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"Synthetic Tracking" Makes It Possible to Find Millions of Near Earth Asteroids 101

Posted by Unknown Lamer
from the found-one dept.
KentuckyFC writes "Astronomers think that near-Earth Asteroids the size of apartment blocks number in the millions. And yet they spot new ones at the rate of only about 30 a year because these objects are so faint and fast moving. Now astronomers at the Jet Propulsion Laboratory have developed a technique called synthetic tracking for dramatically speeding up asteroid discovery. Insteads of long exposures in which near-Earth asteroids show up as faint streaks, the new technique involves taking lots of short exposures and adding them together in a special automated way. The trick is to shift each image so that the pixels that record the asteroid are superimposed on top of each other. The result is an image in which the asteroid is sharp point of light against a background of star streaks. They say synthetic tracking has the capability to spot 80 new near Earth asteroids each night using a standard 5 metre telescope. That'll be handy for spotting rocks heading our way before they get too close and for identifying targets for NASA's future asteroid missions."
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"Synthetic Tracking" Makes It Possible to Find Millions of Near Earth Asteroids

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  • by Anonymous Coward

    How many hedgehogs to an apartment block?

  • Is it just me? (Score:5, Interesting)

    by Score Whore (32328) on Thursday September 19, 2013 @12:35PM (#44895157)

    Or does the submitter not see the apparent logical flaw in the way the described this process. If you're going to line up each image so that the asteroid is a single sharp pixel and the stars are streaks, doesn't that suggest that you already know which pixel is the asteroid? In which case you don't really need to search for that particular asteroid, no?

    At a minimum the submitter or the editors need to think whether their description of the procedure is good.

    • by TheCarp (96830)

      Yes and no. I was thinking the same thing but, what if you do the process multiple times, shifting in different directions each time, and possibly again with different amounts of shift per frame? Then you have maybe 8 or even 80 different results to look at, which could be weeded out by algorythmically rejecting any that contain no bright spots.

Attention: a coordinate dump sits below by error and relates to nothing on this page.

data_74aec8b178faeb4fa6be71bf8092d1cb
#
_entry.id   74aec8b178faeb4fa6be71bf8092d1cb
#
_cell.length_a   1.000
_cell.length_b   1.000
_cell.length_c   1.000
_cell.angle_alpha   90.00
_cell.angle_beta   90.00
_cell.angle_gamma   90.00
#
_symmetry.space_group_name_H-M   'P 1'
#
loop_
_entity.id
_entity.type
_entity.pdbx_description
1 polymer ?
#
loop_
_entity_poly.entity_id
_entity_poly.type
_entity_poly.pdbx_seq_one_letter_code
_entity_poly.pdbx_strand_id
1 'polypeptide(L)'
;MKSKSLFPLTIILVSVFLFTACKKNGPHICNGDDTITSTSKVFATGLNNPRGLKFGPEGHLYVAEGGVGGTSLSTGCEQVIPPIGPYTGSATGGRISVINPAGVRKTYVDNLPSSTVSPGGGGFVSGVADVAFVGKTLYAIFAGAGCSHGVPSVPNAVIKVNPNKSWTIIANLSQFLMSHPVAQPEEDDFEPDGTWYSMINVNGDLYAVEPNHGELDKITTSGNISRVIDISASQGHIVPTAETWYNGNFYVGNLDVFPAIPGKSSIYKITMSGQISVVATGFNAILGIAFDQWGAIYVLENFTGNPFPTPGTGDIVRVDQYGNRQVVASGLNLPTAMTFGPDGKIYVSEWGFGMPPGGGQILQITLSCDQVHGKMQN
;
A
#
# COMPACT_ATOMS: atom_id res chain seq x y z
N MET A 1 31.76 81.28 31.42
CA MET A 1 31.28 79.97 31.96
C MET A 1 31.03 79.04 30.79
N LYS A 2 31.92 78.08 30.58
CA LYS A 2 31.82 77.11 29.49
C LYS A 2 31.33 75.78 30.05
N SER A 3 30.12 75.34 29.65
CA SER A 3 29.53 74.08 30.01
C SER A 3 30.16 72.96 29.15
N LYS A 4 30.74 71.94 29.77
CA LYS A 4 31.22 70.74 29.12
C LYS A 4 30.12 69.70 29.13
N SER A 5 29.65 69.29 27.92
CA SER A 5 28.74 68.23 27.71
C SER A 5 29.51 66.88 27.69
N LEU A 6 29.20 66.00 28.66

• by TheCarp (96830)

        An apartment block would be about .04 furlongs across. You should be able to figure it out from there.

        • by Gilmoure (18428)

          Ah, but I was wondering about volume in hogsheads [traditionaloven.com].

          • by bdwebb (985489)
            Babies is the correct unit of measure, actually. Babies provides a unique unit of measure in that it is minimally variable but, when averaged and used as a constant, can provide a standard unit of measure for determining length, width, speed, time, weight, etc...the possibilities are endless! Almost anything that can be measured can be measured in babies. Imagine - no more confusion between metric or standard...Babies is the answer!

            All units below are based off an average newborn baby:
            B = Baby (Avg.
      • by brainboyz (114458)

        That's exactly what they're doing: brute force analysis. All directions and all "reasonable" variations of speed for a given series of spot pictures, then filter for spot intensity. Decent use for super computing.

        • by stenvar (2789879)

          No, rather a complete waste of supercomputing, since there are already better algorithms for doing the same thing.

          • by brainboyz (114458)

            Care to share?

          • by Anonymous Coward

            No, rather a complete waste of supercomputing, since there are already better algorithms for doing the same thing.

            Yeah, because the scientists at JPL are all idiots compared to some random douchebag on Slashdot who thinks he knows everything.

            • by Garridan (597129)
              Sad but true. Most anonymous cowards are experts in every field of art, math, and science. If only they spent their time using their knowledge, and not just faffing about on slashdot and complaining about the idiot "experts" that have spent their entire adult lives learning about one tiny little topic... and fail utterly to understand the brilliance of this untapped resource. So sad. I'm going to go drown myself in my research.
    • Re:Is it just me? (Score:5, Insightful)

      by edmudama (155475) on Thursday September 19, 2013 @12:47PM (#44895287)

      Article doesn't have a good description.

      My guess is you take a bunch of timelapse frames of the same sky.

      Then you overlay them at offsets in different directions which would keep any moving objects in the same place.

      Picture doing 36000 sequences of overlays:
      360 degree variation in 0.1 degree increments at 10 different radial velocities

      Most of those sequences will just show blurred gray washout, but if you happened to hit the right direction as a moving object at the right speed, your overlaid image sequence will effectively keep the moving object in the same spot of the frame, which will result in the average brightness for that pixel or pixles to be higher than the surrounding blurs.